Five things anyone studying in Australia can relate to
As far as stereotyping goes, students tend to cop a lot of flak. We’re constantly being deemed as lazy, unhealthy, disorganised and selfish alcoholics who live out of our parents’ bank accounts. While this may certainly ring true for a small proportion of the student population, it’s a generalisation that’s unfairly imparted all too often.
Nonetheless, it is important to recognise that there are aspects of student life that are certainly a communal experience. These home truths create true-to-life stereotypes that are appreciated and acknowledged by almost every Australian uni-goer.
The beach is a great place to study (not)
As temperatures soar towards the mid-30s, popular Aussie beaches are packed to maximum capacity in an uncomfortable bumper-to-bumper towel-jam. And yep, we’re all too easily lured away from the stinking classrooms to the blissful, breezy ocean.
While we technically might be skipping class for a cheeky frolic in the sand, with a few textbooks stashed in the beach bag and honest intentions to have a solid “beach study sesh”, we surely are the most goddam responsible beach-goers around.
Unfortunately, the reality is that beachside studying is as impractical as it sounds, with wind, flying water droplets and endless distractions making textbook concentration near impossible. But hey, it’s the thought that counts!
(Kudos to the few ultra-responsible students who hit the surf early and begrudgingly troop into class sandy, sunburnt and sporting the hottest scent of summer: eau-de-sunscreen. Now that’s dedication.)
Goon is the liquid of the gods
Despite the apparent assumption by the ‘ageing generations’ that we students enjoy throwing around our dollars with reckless abandon, I really beg to differ. I mean, it seems rather naïve (read: downright stupid) of them to believe that we absolutely adore drinking goon more than any other beverage in the world.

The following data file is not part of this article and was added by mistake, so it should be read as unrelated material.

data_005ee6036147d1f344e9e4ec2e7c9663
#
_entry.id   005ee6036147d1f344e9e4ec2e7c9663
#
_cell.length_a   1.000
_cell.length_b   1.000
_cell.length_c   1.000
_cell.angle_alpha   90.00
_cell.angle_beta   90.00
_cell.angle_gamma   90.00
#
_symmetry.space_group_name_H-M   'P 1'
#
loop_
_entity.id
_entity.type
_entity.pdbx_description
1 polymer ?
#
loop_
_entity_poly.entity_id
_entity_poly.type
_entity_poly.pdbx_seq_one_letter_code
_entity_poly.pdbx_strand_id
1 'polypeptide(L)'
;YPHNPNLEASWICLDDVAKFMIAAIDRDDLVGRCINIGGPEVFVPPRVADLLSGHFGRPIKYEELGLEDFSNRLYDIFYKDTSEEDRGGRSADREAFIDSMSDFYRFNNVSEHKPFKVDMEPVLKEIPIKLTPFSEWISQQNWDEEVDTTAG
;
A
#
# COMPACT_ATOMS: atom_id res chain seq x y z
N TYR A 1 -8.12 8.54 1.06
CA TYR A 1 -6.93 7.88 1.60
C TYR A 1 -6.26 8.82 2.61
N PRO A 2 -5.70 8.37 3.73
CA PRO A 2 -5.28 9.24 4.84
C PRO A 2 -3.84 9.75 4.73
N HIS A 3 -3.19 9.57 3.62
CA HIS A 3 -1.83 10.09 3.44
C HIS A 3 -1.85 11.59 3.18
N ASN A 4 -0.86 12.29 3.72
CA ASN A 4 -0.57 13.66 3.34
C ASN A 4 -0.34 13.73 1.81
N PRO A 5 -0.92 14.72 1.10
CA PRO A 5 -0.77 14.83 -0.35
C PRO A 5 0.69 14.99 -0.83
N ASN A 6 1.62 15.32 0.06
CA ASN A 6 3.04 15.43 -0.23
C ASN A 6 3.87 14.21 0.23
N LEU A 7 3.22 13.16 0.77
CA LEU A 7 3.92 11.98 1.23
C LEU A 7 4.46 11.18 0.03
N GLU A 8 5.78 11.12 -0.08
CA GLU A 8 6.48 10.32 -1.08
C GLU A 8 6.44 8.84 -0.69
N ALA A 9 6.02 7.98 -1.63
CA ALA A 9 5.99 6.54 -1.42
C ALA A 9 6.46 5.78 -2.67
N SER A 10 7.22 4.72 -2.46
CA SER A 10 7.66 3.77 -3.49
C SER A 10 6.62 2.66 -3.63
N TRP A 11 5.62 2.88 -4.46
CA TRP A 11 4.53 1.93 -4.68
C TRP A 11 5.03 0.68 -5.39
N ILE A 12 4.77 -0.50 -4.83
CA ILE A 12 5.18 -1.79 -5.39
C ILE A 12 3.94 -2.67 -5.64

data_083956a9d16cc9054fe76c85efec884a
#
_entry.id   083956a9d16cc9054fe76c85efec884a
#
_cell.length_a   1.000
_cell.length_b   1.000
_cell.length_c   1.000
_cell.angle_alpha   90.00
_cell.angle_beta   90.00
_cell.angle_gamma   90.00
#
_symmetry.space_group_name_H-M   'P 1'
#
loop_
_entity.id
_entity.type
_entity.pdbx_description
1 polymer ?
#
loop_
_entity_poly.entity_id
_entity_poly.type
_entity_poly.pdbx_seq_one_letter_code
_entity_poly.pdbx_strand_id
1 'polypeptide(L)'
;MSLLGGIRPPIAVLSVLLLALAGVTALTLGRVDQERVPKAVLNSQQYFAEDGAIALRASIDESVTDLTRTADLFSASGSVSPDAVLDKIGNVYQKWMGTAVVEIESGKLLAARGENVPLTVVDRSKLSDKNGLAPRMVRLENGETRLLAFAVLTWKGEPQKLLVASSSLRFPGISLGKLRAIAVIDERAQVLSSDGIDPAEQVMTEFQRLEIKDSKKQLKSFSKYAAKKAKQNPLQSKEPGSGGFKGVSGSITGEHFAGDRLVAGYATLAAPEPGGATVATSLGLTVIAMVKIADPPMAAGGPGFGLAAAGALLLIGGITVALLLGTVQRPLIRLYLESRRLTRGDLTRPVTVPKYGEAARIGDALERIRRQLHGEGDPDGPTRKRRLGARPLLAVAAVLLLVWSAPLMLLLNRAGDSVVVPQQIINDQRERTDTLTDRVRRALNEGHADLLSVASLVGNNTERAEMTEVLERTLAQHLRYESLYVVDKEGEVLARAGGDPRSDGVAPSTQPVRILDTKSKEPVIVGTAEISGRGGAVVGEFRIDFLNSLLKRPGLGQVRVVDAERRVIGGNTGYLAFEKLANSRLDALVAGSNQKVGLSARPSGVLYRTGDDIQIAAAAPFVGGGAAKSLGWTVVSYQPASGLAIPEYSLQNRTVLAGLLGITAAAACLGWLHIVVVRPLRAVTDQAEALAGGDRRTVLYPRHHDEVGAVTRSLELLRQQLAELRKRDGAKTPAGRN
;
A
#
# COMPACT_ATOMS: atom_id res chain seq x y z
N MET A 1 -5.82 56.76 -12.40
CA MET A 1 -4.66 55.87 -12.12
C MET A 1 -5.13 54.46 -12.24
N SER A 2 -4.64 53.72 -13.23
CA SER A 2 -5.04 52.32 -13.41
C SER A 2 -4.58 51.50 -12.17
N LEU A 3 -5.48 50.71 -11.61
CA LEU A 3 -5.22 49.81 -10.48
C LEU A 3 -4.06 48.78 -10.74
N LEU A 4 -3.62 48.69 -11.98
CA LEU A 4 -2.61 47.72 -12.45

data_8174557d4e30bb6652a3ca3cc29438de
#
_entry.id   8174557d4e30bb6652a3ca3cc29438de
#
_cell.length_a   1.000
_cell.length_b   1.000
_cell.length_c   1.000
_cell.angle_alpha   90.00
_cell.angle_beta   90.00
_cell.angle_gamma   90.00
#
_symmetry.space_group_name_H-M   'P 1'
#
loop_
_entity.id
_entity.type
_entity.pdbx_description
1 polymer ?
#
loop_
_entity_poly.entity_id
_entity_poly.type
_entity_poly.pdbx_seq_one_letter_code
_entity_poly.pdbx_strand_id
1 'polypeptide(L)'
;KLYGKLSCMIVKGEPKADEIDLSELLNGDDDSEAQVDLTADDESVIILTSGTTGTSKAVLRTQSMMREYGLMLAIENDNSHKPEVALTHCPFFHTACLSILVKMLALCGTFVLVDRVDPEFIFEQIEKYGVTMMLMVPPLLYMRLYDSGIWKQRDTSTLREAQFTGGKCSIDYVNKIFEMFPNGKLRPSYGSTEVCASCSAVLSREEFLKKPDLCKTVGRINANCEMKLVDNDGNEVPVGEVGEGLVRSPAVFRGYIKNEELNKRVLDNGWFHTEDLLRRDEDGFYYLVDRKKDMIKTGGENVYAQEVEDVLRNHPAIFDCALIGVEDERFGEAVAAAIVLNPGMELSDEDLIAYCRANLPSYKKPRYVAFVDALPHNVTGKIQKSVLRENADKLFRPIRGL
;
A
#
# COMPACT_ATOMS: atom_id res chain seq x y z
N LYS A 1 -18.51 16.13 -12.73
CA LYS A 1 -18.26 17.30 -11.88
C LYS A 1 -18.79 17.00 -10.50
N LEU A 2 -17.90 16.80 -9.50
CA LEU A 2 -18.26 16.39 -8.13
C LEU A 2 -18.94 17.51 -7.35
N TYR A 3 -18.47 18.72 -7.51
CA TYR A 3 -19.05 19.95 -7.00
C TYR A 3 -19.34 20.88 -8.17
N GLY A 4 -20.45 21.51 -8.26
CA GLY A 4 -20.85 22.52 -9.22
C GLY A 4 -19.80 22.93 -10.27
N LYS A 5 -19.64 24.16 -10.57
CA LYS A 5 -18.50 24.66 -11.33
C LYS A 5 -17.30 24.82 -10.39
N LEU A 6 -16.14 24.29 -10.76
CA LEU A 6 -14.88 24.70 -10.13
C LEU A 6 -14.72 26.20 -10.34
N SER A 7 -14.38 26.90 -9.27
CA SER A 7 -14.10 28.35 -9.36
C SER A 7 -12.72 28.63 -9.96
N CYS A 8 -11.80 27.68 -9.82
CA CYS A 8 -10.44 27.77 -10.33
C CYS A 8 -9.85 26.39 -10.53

Of course goon isn’t my preferred beverage. If it weren’t for my economically sound and conscientious decision-making, I’d be drinking up Laurent-Perrier like a cactus in the desert, thank you very much.
No, goon has achieved its status amongst students as the liquid of the gods because it puts you in a giggling, drunken tizz after a few gulps, and costs around 30 cents per standard drink. Now that, Granny, is what I call a demonstration of true economic responsibility!
The ‘tactical’ timetable
An 8:30 class on a Thursday or Friday morning is out of the question. This point is absolutely, 100 per cent non-negotiable. In fact, master timetablers will ensure that Fridays remain entirely commitment-free throughout their degree.
Friday lectures are like the friends you wave at out of politeness as you pass them on the street, but with whom you’d never consider engaging in any sort of verbal interaction. Just smile and wave, boys, smile and wave. And then roll over and go back to sleep.
What dress code?
Not in the mood to wear shoes today? No worries, mate.
Despite popular belief, uni life is totally chill, man. Some students are so laidback and at one with the world around them that they merely regard shoes as being superfluous instruments that disconnect you from the ethereal forces of the Earth. Or something.
So dress it up, dress it down – the clothing choice that floats your boat will almost certainly be accepted amongst the wacky and diverse cultures of ‘Strayan unis.
Here’s hoping you won the meat raffle
The local meat raffle dictates the menu for the upcoming two weeks in many student households. While this can be an extremely economical approach to grocery shopping, it can also result in some fairly diverse dietary trends.
Depending on your luck, you can go to one extreme or the other: you and your housemates will either all have dangerously high cholesterol levels, or you’ll all be lethargically stuck in bed due to severe iron deficiency.
Nonetheless, the meat raffle tends to be a fairly optimistic gamble, with multiple trays usually on offer and the thrill of the draw making it a totally worthwhile pursuit.
May the odds be ever in your flavour.
Hannah is passionate about lime milkshakes. She also enjoys befriending ducks at the University of Wollongong, where she studies law and journalism.